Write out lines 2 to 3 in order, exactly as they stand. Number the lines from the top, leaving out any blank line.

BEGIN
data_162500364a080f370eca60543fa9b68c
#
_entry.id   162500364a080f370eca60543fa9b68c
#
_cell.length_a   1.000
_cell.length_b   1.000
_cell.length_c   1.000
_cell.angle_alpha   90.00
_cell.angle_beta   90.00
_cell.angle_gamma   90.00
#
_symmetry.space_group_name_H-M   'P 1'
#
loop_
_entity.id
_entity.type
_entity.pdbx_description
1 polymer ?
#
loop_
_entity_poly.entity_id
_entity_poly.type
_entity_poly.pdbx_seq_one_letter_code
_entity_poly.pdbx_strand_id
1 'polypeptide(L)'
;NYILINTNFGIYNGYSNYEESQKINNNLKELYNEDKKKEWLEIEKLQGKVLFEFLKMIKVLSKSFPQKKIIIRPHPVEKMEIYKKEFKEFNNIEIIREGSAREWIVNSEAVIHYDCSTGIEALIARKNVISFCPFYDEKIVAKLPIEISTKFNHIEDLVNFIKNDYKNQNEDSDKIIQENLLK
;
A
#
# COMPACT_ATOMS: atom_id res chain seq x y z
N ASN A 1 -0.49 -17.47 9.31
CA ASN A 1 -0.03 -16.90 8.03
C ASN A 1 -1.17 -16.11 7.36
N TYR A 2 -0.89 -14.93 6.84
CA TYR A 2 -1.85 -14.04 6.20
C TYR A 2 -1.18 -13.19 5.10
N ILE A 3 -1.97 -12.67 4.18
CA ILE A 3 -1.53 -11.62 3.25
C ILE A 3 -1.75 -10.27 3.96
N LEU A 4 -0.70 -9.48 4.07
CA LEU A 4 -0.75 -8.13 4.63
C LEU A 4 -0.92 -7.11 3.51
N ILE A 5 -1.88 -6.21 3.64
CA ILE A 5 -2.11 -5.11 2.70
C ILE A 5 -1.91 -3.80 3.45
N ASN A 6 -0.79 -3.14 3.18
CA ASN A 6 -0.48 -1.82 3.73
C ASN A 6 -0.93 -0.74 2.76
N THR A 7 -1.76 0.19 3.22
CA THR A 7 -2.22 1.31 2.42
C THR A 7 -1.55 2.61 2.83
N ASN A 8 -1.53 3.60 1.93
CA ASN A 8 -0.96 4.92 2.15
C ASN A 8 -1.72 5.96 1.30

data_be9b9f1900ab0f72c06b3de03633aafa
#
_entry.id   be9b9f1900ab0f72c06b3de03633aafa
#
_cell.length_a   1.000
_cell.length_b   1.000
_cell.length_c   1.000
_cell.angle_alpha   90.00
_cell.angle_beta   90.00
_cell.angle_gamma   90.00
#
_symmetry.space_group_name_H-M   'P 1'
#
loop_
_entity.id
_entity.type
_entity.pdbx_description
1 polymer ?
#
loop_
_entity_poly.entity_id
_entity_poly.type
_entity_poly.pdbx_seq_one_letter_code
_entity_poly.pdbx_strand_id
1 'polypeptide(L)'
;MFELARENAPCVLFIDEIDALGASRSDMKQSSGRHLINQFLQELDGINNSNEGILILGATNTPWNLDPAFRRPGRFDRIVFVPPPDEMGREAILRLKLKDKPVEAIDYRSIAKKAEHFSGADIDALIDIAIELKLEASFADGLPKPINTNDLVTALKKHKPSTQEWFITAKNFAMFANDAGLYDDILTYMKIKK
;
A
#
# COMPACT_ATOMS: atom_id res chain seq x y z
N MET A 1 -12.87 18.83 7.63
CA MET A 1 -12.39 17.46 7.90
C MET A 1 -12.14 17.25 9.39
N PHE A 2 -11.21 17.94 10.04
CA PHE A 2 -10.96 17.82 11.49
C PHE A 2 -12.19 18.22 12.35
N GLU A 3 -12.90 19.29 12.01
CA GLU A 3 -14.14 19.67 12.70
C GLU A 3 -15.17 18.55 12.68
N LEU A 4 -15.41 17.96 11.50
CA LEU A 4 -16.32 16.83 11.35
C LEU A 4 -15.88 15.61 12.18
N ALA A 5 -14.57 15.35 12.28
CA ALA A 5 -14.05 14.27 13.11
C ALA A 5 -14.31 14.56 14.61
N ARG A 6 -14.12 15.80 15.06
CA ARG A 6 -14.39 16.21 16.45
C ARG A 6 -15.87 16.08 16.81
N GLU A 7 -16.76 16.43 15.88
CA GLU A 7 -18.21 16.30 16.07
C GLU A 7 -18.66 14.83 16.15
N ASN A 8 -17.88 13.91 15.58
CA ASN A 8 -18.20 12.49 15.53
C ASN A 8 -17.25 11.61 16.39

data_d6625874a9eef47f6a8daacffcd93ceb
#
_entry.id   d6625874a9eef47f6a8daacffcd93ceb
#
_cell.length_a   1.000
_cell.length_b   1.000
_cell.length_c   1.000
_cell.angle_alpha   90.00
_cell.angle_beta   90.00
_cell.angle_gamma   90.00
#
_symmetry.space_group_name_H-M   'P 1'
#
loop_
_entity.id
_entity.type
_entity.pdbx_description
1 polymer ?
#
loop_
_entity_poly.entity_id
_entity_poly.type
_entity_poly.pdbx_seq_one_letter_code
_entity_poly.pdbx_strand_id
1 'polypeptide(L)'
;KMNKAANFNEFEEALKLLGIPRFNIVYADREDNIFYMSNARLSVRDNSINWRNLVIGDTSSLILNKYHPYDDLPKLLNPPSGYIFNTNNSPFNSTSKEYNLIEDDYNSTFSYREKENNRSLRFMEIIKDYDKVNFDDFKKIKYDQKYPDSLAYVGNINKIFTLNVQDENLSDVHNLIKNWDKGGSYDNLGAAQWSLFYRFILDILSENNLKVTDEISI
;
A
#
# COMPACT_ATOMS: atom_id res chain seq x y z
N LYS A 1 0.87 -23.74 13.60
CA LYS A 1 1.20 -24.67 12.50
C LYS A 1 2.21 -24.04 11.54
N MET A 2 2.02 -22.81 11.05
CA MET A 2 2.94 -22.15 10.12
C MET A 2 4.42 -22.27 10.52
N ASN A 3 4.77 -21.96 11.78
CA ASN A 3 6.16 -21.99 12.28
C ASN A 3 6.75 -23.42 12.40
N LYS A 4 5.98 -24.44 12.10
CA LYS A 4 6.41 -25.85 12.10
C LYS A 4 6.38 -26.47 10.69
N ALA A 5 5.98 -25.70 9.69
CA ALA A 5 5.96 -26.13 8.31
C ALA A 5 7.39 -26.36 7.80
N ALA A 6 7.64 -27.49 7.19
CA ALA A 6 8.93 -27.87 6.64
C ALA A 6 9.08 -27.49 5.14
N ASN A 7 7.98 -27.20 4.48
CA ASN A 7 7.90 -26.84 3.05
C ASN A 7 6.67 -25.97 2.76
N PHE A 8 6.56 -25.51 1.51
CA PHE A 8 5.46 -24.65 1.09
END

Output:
#
_entry.id   162500364a080f370eca60543fa9b68c